It’s been 8 years since I first sat on the more comfortable side of the recruitment table. I was a developer and my team needed more of my kind. I might have been more stressed than some of the candidates. I took a long time to prepare, reading over and over through the CVs and crafting the interview questions for each candidate.
Now, hundreds of interviews later, I’m a lot more comfortable and efficient at talking to potential colleagues. What hasn’t changed is that I only have an hour to learn about the candidate and only their resume and LinkedIn profile to prepare upfront. That’s why small things matter. Whatever I notice during that hour or on the A4, are my only clues on the person I would be working with the coming years. Unfortunately, there are lots of great candidates that simply suck at interviews and often I can’t tell them from the poor candidates.
To draw the stage, I am a solutions architect at a corporate startup. We’re backed by a large, successful company. We’re located at the heart of one of the busiest cities of The Netherlands and we make use of cutting edge technology. We have an awesome, inclusive culture. And we’re always looking for software developers. This makes my task of getting the candidates enthusiastic about the company very easy, but it also means that we’re setting the bar pretty high. Would you like to know how I perceive you when you sit there on the other side of the table? Read on.
The goal of the resume is to convince me and my colleagues that it’s worth spending the time and effort on getting to know you better. I’ll be looking for what’s relevant for me and my employer. First I’ll give it a quick scan, identify the relevant points and focus on those. If the document is long and detailed on the irrelevant parts, I might miss the relevant ones. Don’t write essays. No more than one A4, please. I don’t need to know which elementary school you attended or what you worked on 15 years ago (unless it’s very relevant). Mention only your highest level of education. Highlight your focus and achievements from your last couple of roles. Explain your motivation. The best resume is one that attracts my attention and leaves me craving for more details.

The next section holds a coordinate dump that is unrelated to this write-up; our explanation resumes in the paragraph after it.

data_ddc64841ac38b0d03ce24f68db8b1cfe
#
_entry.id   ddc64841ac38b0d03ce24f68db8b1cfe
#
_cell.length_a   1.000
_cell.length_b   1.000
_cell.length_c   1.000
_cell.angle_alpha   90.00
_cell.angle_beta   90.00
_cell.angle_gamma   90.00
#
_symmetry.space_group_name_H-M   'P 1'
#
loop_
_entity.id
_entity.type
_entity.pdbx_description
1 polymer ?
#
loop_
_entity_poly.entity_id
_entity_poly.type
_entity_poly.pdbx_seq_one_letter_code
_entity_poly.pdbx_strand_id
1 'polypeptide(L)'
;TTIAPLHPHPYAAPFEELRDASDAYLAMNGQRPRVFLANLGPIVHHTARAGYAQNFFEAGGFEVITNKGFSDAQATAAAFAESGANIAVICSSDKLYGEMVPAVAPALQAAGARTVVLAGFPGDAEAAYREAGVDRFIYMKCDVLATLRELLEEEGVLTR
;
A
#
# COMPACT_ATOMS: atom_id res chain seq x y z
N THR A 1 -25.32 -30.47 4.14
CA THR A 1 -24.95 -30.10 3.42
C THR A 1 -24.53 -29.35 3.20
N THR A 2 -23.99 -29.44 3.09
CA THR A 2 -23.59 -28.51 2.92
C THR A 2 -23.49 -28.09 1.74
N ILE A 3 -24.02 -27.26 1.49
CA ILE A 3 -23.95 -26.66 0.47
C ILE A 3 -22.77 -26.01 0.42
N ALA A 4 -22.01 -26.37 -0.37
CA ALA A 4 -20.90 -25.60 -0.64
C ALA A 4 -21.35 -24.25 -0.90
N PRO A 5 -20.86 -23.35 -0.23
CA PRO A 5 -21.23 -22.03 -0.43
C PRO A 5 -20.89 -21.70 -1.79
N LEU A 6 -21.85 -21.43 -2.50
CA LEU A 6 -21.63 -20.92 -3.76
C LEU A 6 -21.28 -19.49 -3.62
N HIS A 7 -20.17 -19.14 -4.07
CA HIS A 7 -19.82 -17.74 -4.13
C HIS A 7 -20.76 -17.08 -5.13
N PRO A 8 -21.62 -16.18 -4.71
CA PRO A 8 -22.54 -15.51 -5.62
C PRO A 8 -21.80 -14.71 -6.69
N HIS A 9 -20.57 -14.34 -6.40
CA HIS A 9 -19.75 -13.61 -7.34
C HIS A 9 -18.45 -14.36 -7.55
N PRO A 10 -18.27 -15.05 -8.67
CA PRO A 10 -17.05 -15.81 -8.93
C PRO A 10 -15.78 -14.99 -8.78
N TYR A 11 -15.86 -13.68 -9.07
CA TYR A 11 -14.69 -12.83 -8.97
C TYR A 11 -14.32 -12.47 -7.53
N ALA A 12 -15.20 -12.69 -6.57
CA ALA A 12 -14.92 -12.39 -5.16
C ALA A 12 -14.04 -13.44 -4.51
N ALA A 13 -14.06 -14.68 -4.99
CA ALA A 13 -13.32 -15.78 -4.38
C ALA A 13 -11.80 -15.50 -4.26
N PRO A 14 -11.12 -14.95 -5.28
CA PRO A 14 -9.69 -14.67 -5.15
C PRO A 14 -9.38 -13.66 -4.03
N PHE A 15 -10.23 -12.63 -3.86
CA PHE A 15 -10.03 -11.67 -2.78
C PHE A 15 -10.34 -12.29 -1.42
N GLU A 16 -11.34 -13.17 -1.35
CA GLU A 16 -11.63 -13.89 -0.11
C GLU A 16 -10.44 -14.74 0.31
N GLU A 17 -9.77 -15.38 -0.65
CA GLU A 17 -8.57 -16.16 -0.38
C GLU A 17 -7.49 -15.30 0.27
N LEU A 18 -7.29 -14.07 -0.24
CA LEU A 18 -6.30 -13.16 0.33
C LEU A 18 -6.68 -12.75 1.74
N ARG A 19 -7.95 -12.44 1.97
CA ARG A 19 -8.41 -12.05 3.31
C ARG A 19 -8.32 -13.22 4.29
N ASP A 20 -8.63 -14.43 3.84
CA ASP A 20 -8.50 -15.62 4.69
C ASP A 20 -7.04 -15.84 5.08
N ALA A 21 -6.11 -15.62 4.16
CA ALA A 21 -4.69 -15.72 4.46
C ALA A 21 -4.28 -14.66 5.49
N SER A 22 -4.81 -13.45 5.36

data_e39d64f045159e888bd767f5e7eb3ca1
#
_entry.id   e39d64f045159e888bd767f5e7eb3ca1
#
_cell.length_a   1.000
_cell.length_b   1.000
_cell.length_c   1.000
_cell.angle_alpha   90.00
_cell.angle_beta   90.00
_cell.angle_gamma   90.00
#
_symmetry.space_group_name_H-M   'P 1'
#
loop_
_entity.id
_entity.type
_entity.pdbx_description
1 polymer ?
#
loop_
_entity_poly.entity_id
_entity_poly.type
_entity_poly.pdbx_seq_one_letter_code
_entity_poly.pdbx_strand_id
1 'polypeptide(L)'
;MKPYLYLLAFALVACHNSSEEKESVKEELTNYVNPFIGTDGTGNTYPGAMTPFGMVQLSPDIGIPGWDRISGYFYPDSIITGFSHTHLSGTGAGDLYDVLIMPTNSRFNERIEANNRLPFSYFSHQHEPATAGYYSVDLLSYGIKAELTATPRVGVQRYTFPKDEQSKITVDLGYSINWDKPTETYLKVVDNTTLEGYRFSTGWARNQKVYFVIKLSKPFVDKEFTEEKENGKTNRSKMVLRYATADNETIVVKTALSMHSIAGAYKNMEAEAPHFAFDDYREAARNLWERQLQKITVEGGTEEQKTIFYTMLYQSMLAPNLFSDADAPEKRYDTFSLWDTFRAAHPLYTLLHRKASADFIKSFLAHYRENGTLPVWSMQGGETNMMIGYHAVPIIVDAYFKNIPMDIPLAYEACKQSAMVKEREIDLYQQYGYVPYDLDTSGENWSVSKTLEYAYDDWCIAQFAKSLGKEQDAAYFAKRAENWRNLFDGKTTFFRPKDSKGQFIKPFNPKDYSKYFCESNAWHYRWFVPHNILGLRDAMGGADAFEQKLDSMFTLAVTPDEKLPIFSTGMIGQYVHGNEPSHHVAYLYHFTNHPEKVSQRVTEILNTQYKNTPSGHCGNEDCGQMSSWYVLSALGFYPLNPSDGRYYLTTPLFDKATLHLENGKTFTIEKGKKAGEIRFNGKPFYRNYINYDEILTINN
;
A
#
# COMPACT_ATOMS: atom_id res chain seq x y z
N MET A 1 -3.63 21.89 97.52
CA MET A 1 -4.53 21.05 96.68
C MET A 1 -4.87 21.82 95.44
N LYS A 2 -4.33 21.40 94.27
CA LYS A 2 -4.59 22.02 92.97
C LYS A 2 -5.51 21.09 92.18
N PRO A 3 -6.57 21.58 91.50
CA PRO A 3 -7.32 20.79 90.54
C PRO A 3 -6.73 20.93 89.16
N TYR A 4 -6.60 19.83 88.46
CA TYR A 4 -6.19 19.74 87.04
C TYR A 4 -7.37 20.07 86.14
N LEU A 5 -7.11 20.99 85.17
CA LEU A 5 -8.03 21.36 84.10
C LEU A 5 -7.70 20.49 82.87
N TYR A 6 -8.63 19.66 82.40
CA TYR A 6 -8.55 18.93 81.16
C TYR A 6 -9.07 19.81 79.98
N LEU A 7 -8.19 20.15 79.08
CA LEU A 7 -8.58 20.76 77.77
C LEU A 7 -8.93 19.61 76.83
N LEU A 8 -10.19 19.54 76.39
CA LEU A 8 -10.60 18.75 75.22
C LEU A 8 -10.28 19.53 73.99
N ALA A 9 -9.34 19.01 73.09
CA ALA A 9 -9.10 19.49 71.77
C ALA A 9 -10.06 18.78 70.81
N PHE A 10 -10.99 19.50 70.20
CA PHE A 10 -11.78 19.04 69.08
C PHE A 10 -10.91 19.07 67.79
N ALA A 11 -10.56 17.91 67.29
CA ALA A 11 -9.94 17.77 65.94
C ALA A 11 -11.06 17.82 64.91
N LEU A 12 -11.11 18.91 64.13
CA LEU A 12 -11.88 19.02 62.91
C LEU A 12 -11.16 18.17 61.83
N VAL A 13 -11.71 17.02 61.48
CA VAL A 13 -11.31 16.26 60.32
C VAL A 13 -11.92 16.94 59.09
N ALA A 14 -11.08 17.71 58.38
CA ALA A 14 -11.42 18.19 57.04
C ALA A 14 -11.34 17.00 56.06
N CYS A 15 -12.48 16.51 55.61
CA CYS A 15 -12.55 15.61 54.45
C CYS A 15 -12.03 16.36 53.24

Code samples and publications
Do you have a code repository with your hobby projects? Did you write a technical article on Medium? Add a link to your repo and articles feed to the resume. This will encourage me to invest more effort in learning about you. And you can be pretty sure we will talk about your article and code once we meet. We will be discussing your work, which will create an opportunity for you to impress me. Of course, it can also have an adverse effect. Don’t shoot yourself in the foot by sharing poor quality code or one you can’t explain.
Get ready for the interview
Were you invited for an interview? That’s awesome! Now it’s time to prepare.
Do you know what we do? Sure, we’ll explain it in the interview, but the first time you hear it, you will need time to digest. This way you miss a chance to ask relevant questions and to show us that you come prepared. Look at our website, check the company profile on LinkedIn. Look at the names in the interview invite. Can you find the interviewers on LinkedIn? Check their background so you know what to focus on. Is your story going to sound the same if you tell it to an HR manager, a product owner or a developer? Do the profiles of the interviewers reveal their preferred tech stack? Did they publish any articles recently? Look for common interests so you can bring it up during the interview and demonstrate your knowledge on the shared topics during the interview.
What questions would you ask if you were interviewing for the position? Don’t let the obvious questions take you by surprise. Why would you like to work for us? Why are you leaving your last job? What do you expect from your next employer? What gives you energy? Where are you heading with your career? How can you help us? These are short but powerful questions that you’ll surely hear in one or other form.
I remember hiring some great guys who delivered mediocre assignment code. I can’t remember hiring a single person, who delivered excellent code but came across as a poor match in the interview.
The interview mostly starts with a round of introductions. Memorize the name of the person you’re talking to and use it. It helps make the conversation more personal and it’s a sign of your outgoingness.